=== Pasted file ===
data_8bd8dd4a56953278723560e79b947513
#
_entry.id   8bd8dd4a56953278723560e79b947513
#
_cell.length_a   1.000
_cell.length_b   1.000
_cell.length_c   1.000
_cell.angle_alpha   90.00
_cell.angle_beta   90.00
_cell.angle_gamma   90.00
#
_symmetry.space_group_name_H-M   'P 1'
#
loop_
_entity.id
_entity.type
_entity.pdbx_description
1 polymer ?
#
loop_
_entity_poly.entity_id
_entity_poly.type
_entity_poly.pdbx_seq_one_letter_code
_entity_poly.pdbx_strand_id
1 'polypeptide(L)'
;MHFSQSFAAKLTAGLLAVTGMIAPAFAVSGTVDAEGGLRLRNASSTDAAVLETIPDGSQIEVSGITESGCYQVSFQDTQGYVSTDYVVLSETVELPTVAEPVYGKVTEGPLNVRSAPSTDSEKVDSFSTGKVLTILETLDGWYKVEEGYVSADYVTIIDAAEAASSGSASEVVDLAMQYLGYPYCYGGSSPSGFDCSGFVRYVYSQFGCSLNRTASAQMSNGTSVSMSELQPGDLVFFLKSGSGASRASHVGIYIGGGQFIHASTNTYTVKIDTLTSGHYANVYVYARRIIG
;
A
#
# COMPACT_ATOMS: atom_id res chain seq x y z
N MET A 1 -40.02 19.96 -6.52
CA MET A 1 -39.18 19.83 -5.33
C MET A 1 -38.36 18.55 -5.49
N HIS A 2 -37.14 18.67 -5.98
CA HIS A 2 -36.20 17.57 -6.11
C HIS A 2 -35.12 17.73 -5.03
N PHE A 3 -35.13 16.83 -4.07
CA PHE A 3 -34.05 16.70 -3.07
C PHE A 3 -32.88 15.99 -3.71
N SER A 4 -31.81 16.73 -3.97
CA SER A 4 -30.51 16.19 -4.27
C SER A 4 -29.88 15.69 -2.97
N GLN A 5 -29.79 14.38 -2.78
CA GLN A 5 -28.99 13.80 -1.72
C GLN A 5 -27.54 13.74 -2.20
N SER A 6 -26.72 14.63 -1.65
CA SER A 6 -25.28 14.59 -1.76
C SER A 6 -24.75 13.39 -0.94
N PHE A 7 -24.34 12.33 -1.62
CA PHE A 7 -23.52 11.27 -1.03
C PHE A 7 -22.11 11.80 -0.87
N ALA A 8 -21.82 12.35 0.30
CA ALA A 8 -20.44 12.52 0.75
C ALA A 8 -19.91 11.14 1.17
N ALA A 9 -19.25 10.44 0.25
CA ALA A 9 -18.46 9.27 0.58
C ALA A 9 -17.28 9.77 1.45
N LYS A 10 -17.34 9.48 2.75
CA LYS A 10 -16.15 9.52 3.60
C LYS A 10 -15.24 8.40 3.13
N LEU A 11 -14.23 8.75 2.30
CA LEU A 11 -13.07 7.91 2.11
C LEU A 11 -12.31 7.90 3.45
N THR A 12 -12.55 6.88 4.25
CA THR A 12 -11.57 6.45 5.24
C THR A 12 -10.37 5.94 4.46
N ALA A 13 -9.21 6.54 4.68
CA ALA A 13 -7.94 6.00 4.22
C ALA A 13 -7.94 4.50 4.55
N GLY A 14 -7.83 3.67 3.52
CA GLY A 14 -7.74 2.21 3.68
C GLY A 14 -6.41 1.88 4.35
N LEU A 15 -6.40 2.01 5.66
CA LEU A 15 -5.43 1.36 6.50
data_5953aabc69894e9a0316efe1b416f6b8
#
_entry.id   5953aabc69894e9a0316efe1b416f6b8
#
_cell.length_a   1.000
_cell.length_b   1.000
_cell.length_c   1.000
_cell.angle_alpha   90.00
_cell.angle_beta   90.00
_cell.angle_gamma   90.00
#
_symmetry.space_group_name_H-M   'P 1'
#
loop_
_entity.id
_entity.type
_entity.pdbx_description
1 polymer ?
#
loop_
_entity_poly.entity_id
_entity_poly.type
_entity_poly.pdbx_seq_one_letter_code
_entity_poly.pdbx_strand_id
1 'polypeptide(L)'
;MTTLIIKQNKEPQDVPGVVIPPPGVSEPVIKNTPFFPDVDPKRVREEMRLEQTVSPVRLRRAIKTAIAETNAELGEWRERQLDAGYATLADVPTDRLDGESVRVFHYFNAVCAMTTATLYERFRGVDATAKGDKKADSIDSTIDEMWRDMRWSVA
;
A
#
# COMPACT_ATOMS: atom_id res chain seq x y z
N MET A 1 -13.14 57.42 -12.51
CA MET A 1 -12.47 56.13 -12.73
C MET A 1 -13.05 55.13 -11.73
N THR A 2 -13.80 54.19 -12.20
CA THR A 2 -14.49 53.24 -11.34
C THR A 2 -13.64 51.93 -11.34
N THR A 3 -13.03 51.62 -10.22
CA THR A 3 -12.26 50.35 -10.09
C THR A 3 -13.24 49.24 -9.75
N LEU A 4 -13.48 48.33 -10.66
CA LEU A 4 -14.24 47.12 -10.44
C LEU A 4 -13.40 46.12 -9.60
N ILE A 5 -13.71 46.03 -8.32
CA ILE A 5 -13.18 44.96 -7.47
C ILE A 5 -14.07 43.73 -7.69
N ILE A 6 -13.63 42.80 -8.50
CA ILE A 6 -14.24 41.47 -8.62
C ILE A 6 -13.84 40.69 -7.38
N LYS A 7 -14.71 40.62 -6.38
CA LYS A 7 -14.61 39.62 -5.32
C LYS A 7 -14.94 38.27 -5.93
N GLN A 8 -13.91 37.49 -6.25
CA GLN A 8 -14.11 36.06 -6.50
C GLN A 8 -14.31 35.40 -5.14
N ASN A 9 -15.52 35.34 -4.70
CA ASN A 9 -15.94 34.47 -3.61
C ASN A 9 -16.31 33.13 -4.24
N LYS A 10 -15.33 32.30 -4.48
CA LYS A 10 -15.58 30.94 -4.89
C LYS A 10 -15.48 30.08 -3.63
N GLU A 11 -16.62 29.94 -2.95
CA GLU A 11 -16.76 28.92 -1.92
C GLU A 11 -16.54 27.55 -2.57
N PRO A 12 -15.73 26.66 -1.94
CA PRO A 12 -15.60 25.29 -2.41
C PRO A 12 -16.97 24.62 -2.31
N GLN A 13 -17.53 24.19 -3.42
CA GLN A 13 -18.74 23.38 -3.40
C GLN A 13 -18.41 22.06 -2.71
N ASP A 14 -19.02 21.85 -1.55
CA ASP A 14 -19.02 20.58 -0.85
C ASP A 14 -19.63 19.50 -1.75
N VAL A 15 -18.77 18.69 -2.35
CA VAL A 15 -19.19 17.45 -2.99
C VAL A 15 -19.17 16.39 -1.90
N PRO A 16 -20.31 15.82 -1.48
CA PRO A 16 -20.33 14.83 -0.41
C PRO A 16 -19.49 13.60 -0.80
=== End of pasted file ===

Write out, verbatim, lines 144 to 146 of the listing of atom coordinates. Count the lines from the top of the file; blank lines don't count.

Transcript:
N ASP A 14 -19.02 21.85 -1.55
CA ASP A 14 -19.02 20.58 -0.85
C ASP A 14 -19.63 19.50 -1.75